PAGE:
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Favorite Flowers and Bargain Shopping
August 09, 2010
That sound you hear is me crying.
The sun now sets before 9:00 PM in SW. Michigan as the daylight hours continue to shrink.
(Sunset at bottom of letter).
Hummingbirds are busy with natural food sources.
More than they are at my feeders as the picture indicates.
Still, it is a joy to watch these diminutive birds maneuver within the flowers.
No sign of hummer fledglings, soon however.
Other feeder action has slowed down some, but I have had a few special visitors.
Scattered throughout the letter are pictures of some recent feeder guests, though the ducks are regulars.
Mother deer kept her offspring away this day.
The few days that Karen and I were gone was so relaxing for me.
There is something special about a large body of water and sunsets.
The chance to get a glimpse of wildlife goes without saying.
It could be a green frog hiding in the duckweed or maybe some Sandhill cranes in a distant field (below).
Nothing beats God's natural wonders.
Every time we return from the north country, I find myself a bit depressed for several days.
I have a new appreciation for central air.
For two of the hottest, most humid days of the season, the beast stopped working.
Thankfully a technician could squeeze us in and it was only a busted thermostat.
Probably from Karen and me constantly doing battle over the temperature, I want it cooler and she wants it warmer.
We need rain.
With all the rain we have had this year, we need some bad right now (dispersion).
Last week brought the first BLT sandwich of the season.
Nothing beats a bacon, lettuce and tomato sandwich when you pick the lettuce and tomato from your own garden.
Before we get to the content of this letter, here are a few more of your favorite flowers.
If you want to participate,
Reply back to this letter with you favorite flowers and why.
First name (last is optional)
City or location.
State or province.
Thank you in advance.
Sue from Tilton, IL.
I love geraniums because they are the only ones that can handle the treatment they get from me and survive! I Start mine from seed and plant lots of them together so that they are full, when they're all in bloom they are gorgeous. They can go longer without water and won't die if you're gone for a week!
Sue, Karen enjoys geraniums and thankfully so as she can neglect pots from time to time.
Geraniums are also a great insect deterrent and according to Michigan State University, White geraniums deter Japanese Beetles and are a good partner in your gardens.
Thank you for sharing Sue.Judi Mandl from Harwinton, CT
My favorite flowers are columbines. They don't grow that well in my yard, I don' t have enough continuous moisture, but the flowers are like fairies and each one seems unique. I love the delicate lace foliage, as well. The spent flower and seed heads are interesting.
I also like astilbe, especially the dark red variety and white fluffy ones. I love the scent of my yard in late May when it is filled with the blossoms of Lily of the Valley.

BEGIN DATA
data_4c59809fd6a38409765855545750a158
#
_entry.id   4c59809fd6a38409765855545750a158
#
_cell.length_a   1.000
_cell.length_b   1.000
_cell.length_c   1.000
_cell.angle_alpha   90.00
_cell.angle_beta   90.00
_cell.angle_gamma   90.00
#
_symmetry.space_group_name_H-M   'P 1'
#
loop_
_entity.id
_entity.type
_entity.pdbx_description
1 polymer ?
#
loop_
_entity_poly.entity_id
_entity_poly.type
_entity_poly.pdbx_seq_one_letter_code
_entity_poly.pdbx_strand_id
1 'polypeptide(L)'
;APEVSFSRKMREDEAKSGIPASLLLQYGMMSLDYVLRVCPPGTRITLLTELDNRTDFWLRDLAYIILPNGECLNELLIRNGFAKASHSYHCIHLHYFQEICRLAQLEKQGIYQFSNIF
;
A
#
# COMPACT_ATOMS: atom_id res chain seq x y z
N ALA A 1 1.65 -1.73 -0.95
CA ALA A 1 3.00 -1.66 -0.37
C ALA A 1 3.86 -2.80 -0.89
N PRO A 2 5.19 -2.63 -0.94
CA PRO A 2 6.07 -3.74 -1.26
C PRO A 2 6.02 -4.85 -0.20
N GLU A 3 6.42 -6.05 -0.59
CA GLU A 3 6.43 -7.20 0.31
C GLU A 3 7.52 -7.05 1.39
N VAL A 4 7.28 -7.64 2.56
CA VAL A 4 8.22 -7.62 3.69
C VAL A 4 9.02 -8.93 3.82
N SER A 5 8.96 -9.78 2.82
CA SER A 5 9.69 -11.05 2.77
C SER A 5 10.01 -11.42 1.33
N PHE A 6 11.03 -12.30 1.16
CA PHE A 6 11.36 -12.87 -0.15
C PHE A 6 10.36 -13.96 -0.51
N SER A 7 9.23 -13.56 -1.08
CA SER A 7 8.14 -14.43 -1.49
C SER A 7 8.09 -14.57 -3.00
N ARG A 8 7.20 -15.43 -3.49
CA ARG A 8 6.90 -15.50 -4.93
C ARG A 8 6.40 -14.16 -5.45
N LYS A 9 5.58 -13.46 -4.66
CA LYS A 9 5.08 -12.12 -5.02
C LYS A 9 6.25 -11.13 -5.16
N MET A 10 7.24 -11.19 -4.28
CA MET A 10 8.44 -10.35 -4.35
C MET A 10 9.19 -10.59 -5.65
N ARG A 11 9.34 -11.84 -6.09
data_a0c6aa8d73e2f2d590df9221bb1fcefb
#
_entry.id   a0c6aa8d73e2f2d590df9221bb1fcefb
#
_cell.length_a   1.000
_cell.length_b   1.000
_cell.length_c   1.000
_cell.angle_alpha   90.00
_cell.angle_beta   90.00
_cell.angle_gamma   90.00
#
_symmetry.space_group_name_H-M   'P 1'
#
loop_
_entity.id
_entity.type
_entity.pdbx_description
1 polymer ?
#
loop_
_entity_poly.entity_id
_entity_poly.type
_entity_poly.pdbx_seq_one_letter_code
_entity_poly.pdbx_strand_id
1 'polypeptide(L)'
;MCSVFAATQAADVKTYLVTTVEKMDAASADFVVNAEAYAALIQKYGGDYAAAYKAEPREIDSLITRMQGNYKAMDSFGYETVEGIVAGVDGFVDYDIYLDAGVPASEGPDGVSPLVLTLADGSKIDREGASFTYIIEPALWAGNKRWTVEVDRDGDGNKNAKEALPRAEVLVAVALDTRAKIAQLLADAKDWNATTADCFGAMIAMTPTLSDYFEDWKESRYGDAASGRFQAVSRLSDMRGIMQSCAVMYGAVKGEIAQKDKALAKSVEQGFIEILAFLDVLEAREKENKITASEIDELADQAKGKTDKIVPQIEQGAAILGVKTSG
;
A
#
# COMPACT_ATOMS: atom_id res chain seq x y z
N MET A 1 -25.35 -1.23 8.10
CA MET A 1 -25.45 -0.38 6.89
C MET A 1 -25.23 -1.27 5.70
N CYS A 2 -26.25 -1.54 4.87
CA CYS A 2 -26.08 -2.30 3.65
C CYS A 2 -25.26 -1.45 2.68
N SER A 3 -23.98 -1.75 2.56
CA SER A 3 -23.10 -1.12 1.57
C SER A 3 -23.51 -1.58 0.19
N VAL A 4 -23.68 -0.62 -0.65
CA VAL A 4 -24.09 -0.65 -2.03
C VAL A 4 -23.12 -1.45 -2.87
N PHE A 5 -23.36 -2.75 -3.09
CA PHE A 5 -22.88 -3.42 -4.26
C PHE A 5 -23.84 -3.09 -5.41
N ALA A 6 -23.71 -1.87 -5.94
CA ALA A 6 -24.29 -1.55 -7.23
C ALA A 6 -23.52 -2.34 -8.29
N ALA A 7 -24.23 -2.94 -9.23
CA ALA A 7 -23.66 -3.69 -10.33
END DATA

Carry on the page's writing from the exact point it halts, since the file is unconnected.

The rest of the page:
Dicentra is another favorite, I have a variety of white bleeding hearts that I look forward to its blooms every year.
Foxgloves that self sow all over the place
I love white coneflower but it doesn't seem to come back, not like the mauve pink ones that takes over every square inch of garden.
I have several baby Japanese maple trees that are lovely. They are several years old and about 2 feet tall. The lovely maroon leaves are a treat in the garden.
Mondarda is wonderful, the bees, birds, hummers, butterflies, moths, all the flying things that hover and look for the sweet nectar !
There aren't too many flowers I don't like , but in general I admire the tenacity of perennials that sleep through the harsh winter months and come back every year.
Judi, you are much like me.
I have a difficult time choosing a favorite and is often the ones in bloom right now.
Thank you for sharing.
Sue in Montgomery, MI
Right now the butterfly bush is my favorite. Why?? because it's blooming and it smells so good. When the lilies are blooming they are by far my favorite, some of the colors are so deep and rich, they look like you could fall into them. In the spring, all the spring bloomers are my favorite. How can they not be??
All that wonderful color and fragrance after a drab winter. Lilacs, wow, ambrosia, and there's nothing like seeing a field of daffodils waving in a spring breeze. My least favorite flower would be, let's see, ummm, ahh, I guess there just isn't a least favorite flower in the bunch.
Sue, there it is again...................................whatever is blooming right now is a favorite.
Thank you so much.Marti of Lake Milton, OH
I love all the varieties of flowers there are. My favorite annual has to be the Scaveola, or the fan flower. It is an amazing annual that has grown 6 times since I bought it. It is spectacular in a high container, so the plant can flow around and out. If ever you get one, make sure to water it every day-at least a half a gallon. You will be well rewarded.